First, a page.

Becoming a residential property owner certainly has its appeal, but why is becoming a condo owner such an attractive thought? Unlike owning a single-family home, a condo owner is not solely responsible for maintaining every piece of the property—the yard, the pool, the structure of the building, and the interior. Typically, the condo association oversees the management of building maintenance and other shared spaces on its property, giving the unit owner a chance to breathe.
This idea, however, is not to be mistaken with a lack of responsibility. An example? Insurance. A condo association is required by law to have a master policy, but this does not protect the interior of the unit.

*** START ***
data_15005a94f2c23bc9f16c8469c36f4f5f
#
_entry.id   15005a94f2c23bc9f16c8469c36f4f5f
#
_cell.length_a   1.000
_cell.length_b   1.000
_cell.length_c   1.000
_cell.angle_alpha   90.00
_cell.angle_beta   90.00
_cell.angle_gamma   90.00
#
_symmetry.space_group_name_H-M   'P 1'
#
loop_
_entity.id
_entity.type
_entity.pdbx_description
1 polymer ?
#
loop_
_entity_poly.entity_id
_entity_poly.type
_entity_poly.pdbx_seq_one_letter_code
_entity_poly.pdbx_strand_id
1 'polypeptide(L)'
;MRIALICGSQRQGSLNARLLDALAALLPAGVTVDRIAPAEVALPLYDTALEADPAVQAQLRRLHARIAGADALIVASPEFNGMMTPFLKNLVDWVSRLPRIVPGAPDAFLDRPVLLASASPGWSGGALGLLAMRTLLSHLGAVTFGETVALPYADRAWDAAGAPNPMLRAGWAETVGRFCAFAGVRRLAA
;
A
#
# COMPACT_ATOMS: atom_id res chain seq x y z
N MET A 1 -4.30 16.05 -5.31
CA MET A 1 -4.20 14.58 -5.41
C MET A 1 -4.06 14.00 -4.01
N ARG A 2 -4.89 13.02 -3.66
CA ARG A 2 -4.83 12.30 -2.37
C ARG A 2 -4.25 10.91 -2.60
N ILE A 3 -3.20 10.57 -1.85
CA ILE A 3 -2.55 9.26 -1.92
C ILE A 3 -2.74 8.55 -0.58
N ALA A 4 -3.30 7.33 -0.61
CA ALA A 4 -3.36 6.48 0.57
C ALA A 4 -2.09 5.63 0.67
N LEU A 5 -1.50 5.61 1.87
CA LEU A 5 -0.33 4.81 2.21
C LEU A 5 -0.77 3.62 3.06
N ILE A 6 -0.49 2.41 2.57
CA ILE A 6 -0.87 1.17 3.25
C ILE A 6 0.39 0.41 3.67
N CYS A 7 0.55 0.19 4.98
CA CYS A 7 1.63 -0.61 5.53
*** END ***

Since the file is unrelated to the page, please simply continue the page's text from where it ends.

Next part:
What is a Condo Master Policy and What Does it Cover?
Your associations policy will typically include a couple types of coverage: liability protection and property coverage. Liability protection will aid the association in covering legal or medical costs if they’re hit with a lawsuit. For example, if someone slips and falls in a common area. Property coverage typically covers ONLY common areas of the building that are shared between residents. For example, the roof, elevator, courtyards, etc.
It is critical to note that the association’s policy may not extend to the interior of your condo; the specifics vary from state-to-state and policy-to-policy, so be sure to read your associations bylaws to learn what parts of your home are covered by the master insurance policy.